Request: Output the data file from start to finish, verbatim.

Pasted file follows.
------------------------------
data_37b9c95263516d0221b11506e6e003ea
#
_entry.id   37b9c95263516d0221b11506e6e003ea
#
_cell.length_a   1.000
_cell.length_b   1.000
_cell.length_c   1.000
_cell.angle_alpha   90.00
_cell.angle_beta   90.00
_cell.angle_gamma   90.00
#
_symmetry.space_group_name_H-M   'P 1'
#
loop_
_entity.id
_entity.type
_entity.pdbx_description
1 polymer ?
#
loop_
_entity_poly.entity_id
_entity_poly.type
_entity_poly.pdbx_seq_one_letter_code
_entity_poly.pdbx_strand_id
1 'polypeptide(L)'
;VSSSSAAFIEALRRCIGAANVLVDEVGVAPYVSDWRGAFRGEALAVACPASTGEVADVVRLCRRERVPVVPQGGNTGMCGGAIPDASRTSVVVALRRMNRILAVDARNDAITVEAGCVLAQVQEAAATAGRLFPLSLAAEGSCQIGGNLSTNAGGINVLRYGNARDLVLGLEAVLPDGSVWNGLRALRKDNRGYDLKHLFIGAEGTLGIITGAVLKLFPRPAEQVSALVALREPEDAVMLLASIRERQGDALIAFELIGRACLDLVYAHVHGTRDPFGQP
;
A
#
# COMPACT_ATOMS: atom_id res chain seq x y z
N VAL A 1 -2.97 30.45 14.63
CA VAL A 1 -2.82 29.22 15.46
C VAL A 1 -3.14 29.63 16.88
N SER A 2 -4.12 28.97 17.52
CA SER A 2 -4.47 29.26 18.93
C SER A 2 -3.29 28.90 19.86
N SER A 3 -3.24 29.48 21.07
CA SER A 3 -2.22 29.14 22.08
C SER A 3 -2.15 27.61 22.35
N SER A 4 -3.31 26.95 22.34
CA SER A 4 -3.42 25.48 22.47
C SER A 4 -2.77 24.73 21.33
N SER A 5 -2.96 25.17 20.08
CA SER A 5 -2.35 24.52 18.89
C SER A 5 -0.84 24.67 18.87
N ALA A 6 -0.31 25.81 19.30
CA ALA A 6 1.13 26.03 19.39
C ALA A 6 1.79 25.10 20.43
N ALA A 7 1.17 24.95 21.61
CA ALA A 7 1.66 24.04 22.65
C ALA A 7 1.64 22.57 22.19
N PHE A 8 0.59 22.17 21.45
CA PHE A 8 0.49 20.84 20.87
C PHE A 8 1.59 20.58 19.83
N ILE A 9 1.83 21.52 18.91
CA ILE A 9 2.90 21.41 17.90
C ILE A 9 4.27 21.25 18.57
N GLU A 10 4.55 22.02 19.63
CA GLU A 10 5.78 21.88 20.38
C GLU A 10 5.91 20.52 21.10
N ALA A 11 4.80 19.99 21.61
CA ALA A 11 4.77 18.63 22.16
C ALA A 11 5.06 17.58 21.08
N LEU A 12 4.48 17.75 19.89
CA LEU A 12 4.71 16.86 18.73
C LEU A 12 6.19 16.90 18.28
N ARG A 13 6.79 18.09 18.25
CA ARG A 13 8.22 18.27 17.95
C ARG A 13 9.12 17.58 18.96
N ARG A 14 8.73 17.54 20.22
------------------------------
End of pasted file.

data_37b9c95263516d0221b11506e6e003ea
#
_entry.id   37b9c95263516d0221b11506e6e003ea
#
_cell.length_a   1.000
_cell.length_b   1.000
_cell.length_c   1.000
_cell.angle_alpha   90.00
_cell.angle_beta   90.00
_cell.angle_gamma   90.00
#
_symmetry.space_group_name_H-M   'P 1'
#
loop_
_entity.id
_entity.type
_entity.pdbx_description
1 polymer ?
#
loop_
_entity_poly.entity_id
_entity_poly.type
_entity_poly.pdbx_seq_one_letter_code
_entity_poly.pdbx_strand_id
1 'polypeptide(L)'
;VSSSSAAFIEALRRCIGAANVLVDEVGVAPYVSDWRGAFRGEALAVACPASTGEVADVVRLCRRERVPVVPQGGNTGMCGGAIPDASRTSVVVALRRMNRILAVDARNDAITVEAGCVLAQVQEAAATAGRLFPLSLAAEGSCQIGGNLSTNAGGINVLRYGNARDLVLGLEAVLPDGSVWNGLRALRKDNRGYDLKHLFIGAEGTLGIITGAVLKLFPRPAEQVSALVALREPEDAVMLLASIRERQGDALIAFELIGRACLDLVYAHVHGTRDPFGQP
;
A
#
# COMPACT_ATOMS: atom_id res chain seq x y z
N VAL A 1 -2.97 30.45 14.63
CA VAL A 1 -2.82 29.22 15.46
C VAL A 1 -3.14 29.63 16.88
N SER A 2 -4.12 28.97 17.52
CA SER A 2 -4.47 29.26 18.93
C SER A 2 -3.29 28.90 19.86
N SER A 3 -3.24 29.48 21.07
CA SER A 3 -2.22 29.14 22.08
C SER A 3 -2.15 27.61 22.35
N SER A 4 -3.31 26.95 22.34
CA SER A 4 -3.42 25.48 22.47
C SER A 4 -2.77 24.73 21.33
N SER A 5 -2.96 25.17 20.08
CA SER A 5 -2.35 24.52 18.89
C SER A 5 -0.84 24.67 18.87
N ALA A 6 -0.31 25.81 19.30
CA ALA A 6 1.13 26.03 19.39
C ALA A 6 1.79 25.10 20.43
N ALA A 7 1.17 24.95 21.61
CA ALA A 7 1.66 24.04 22.65
C ALA A 7 1.64 22.57 22.19
N PHE A 8 0.59 22.17 21.45
CA PHE A 8 0.49 20.84 20.87
C PHE A 8 1.59 20.58 19.83
N ILE A 9 1.83 21.52 18.91
CA ILE A 9 2.90 21.41 17.90
C ILE A 9 4.27 21.25 18.57
N GLU A 10 4.55 22.02 19.63
CA GLU A 10 5.78 21.88 20.38
C GLU A 10 5.91 20.52 21.10
N ALA A 11 4.80 19.99 21.61
CA ALA A 11 4.77 18.63 22.16
C ALA A 11 5.06 17.58 21.08
N LEU A 12 4.48 17.75 19.89
CA LEU A 12 4.71 16.86 18.73
C LEU A 12 6.19 16.90 18.28
N ARG A 13 6.79 18.09 18.25
CA ARG A 13 8.22 18.27 17.95
C ARG A 13 9.12 17.58 18.96
N ARG A 14 8.73 17.54 20.22